NPR for Northern Colorado
Play Live Radio
Next Up:
Available On Air Stations

Automakers Reroute, Aiming For Younger Drivers

As the car companies get back on their feet, they are finding it harder and harder to attract the youth market.

Twenty-somethings aren't likely to wait for the latest car magazine, and they are less likely to see the latest TV commercial. That's making it harder for carmakers to get eyeballs on their products.

In 1959, if you wanted to sell a car, you only needed a car (in this case, a Chevy Impala), a star (in this case, Dinah Shore) and a catchy tune.

Who didn't love Dinah Shore? So after seeing the ad, you'd probably head into the showroom. Once you went with Dinah and Chevy, you stuck with them. It's different these days.

"The Dinah Shore approach by itself doesn't work anymore," says John Emmert, global marketing manager for Ford.

Emmert says it's getting tough for car companies to find customers, especially young ones. They're more fickle, he says, plus "the media is getting very fragmented."

"In order to reach the people you're trying to reach, you need to have a broad approach in terms of the media you consider," he says. "And a targeted approach based on finding where these people are."

Meaning you have to hit every medium to find the customers — and you have to do it quickly.

The Ford Focus, for an example, has the same ad campaign for the whole world. Extremely short commercials, an Internet TV show, a social media campaign, a charity reality show, Facebook and more — all for one car. Emmert says targeting a specific demographic doesn't work.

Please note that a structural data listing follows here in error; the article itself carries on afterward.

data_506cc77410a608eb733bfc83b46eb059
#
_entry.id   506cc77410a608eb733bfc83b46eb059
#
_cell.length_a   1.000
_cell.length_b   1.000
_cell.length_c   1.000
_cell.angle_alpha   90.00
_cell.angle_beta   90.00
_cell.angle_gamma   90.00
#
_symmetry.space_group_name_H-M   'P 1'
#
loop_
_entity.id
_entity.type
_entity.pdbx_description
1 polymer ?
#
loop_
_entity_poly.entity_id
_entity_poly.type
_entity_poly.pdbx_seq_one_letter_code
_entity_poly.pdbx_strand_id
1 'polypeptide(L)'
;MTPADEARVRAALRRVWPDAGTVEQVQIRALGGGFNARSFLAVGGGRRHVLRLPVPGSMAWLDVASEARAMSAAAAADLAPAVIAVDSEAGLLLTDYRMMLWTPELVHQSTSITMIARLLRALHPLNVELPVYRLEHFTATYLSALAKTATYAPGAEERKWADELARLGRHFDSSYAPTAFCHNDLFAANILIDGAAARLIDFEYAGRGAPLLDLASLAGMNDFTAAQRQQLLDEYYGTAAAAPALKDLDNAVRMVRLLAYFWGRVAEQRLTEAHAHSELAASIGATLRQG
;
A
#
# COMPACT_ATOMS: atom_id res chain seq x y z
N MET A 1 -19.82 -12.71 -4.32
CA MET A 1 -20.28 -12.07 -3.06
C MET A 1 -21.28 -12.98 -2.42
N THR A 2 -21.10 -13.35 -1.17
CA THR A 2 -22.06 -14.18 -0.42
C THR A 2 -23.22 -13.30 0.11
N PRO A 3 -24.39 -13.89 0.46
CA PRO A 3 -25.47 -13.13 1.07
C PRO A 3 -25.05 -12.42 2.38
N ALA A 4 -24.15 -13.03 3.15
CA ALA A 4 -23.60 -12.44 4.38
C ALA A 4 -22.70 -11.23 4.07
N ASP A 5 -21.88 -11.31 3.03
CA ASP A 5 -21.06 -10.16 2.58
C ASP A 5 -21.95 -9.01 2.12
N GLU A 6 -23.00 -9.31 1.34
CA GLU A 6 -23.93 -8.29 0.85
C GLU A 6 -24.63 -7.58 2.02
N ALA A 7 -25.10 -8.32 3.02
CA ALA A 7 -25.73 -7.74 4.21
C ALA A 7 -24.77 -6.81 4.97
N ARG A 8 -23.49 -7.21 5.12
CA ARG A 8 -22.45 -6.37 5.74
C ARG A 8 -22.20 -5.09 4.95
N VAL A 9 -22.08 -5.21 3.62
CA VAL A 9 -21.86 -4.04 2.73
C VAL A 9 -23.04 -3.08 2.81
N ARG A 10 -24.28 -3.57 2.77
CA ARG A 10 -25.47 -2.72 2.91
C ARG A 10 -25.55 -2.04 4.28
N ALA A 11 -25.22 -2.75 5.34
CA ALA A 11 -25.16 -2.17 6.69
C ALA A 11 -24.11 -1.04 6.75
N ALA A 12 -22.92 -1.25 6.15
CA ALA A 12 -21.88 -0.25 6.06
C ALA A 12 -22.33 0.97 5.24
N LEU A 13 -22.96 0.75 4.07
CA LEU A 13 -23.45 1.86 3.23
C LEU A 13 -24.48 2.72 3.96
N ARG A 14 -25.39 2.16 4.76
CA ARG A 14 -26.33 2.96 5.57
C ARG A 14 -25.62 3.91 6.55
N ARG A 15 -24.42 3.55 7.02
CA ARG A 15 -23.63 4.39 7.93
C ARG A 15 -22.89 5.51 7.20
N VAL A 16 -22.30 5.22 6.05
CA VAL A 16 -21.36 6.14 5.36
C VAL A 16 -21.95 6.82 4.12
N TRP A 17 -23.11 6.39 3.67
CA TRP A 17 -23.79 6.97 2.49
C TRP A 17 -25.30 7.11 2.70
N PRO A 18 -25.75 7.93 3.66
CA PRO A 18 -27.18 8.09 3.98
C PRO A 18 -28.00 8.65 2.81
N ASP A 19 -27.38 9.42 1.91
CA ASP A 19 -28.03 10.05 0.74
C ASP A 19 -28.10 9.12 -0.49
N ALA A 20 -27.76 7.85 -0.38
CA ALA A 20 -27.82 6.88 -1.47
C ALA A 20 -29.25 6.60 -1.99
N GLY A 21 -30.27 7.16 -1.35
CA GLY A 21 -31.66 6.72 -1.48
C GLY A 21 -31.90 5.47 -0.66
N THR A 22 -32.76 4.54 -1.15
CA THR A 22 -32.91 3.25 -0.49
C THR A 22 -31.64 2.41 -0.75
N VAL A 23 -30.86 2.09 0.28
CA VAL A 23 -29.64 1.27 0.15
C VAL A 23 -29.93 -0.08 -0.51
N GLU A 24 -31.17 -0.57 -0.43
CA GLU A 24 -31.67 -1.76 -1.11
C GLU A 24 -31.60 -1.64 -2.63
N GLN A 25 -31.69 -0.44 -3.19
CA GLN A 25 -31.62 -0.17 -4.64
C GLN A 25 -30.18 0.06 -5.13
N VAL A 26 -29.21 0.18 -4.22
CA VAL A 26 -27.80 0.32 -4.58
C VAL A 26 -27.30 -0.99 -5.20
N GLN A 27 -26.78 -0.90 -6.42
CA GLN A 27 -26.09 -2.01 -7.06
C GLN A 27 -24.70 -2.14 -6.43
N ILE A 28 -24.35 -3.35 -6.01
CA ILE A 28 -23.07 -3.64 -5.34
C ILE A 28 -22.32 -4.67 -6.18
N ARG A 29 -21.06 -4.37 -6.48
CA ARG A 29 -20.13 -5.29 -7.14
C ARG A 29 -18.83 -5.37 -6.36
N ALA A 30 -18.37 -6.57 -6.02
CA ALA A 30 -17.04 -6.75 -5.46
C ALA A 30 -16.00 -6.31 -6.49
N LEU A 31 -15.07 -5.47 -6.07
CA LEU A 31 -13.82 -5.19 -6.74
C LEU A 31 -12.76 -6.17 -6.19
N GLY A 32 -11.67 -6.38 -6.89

"You have to appeal to a common lifestyle and value system around the world," he says.

Jeremy Anwyl, CEO of the website Edmunds.com, says the big car companies have the kind of money they haven't had in years, and they're spending a lot going after, increasingly less brand loyal, young people. But they're not always successful.

"Right now, the car companies are very focused on getting people to like their Facebook page," he says, "which, to me, is kind of irrelevant."

Anwyl says the key is to find a natural way to surprise people with a car then get them to talk about it.

"It seems pretty simple, but in the car industry we just haven't quite figured how to get to that level of some sort of surprise that triggers these conversations," he says.

Anwyl says as the car industry gets more competitive and media more fractured, it'll be harder for any car to be heard.

Plus, no one can get Dinah Shore anymore.

Copyright 2020 NPR. To see more, visit https://www.npr.org.

Sonari Glinton is a NPR Business Desk Correspondent based at our NPR West bureau. He covers the auto industry, consumer goods, and consumer behavior, as well as marketing and advertising for NPR and Planet Money.